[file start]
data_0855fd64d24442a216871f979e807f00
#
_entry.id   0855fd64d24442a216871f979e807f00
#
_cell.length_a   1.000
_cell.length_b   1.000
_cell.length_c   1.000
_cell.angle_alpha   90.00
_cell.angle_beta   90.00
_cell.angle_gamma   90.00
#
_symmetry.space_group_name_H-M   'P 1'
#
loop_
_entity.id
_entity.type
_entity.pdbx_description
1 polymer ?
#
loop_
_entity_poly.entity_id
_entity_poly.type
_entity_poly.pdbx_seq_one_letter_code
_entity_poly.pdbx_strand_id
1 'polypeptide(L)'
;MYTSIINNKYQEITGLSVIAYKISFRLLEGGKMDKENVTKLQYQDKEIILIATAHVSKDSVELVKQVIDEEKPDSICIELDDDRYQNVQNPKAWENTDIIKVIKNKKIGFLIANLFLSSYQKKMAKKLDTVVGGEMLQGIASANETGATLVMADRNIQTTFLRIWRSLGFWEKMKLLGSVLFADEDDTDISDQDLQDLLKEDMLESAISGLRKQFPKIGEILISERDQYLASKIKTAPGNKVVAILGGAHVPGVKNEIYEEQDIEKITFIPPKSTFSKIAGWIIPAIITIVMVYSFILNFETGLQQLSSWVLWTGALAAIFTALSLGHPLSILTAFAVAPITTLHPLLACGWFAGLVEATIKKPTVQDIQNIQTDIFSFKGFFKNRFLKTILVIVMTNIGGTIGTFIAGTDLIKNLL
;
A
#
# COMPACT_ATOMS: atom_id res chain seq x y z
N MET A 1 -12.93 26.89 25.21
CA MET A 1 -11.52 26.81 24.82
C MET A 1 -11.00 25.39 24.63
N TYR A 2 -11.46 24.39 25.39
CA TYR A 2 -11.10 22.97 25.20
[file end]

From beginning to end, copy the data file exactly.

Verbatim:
data_0855fd64d24442a216871f979e807f00
#
_entry.id   0855fd64d24442a216871f979e807f00
#
_cell.length_a   1.000
_cell.length_b   1.000
_cell.length_c   1.000
_cell.angle_alpha   90.00
_cell.angle_beta   90.00
_cell.angle_gamma   90.00
#
_symmetry.space_group_name_H-M   'P 1'
#
loop_
_entity.id
_entity.type
_entity.pdbx_description
1 polymer ?
#
loop_
_entity_poly.entity_id
_entity_poly.type
_entity_poly.pdbx_seq_one_letter_code
_entity_poly.pdbx_strand_id
1 'polypeptide(L)'
;MYTSIINNKYQEITGLSVIAYKISFRLLEGGKMDKENVTKLQYQDKEIILIATAHVSKDSVELVKQVIDEEKPDSICIELDDDRYQNVQNPKAWENTDIIKVIKNKKIGFLIANLFLSSYQKKMAKKLDTVVGGEMLQGIASANETGATLVMADRNIQTTFLRIWRSLGFWEKMKLLGSVLFADEDDTDISDQDLQDLLKEDMLESAISGLRKQFPKIGEILISERDQYLASKIKTAPGNKVVAILGGAHVPGVKNEIYEEQDIEKITFIPPKSTFSKIAGWIIPAIITIVMVYSFILNFETGLQQLSSWVLWTGALAAIFTALSLGHPLSILTAFAVAPITTLHPLLACGWFAGLVEATIKKPTVQDIQNIQTDIFSFKGFFKNRFLKTILVIVMTNIGGTIGTFIAGTDLIKNLL
;
A
#
# COMPACT_ATOMS: atom_id res chain seq x y z
N MET A 1 -12.93 26.89 25.21
CA MET A 1 -11.52 26.81 24.82
C MET A 1 -11.00 25.39 24.63
N TYR A 2 -11.46 24.39 25.39
CA TYR A 2 -11.10 22.97 25.20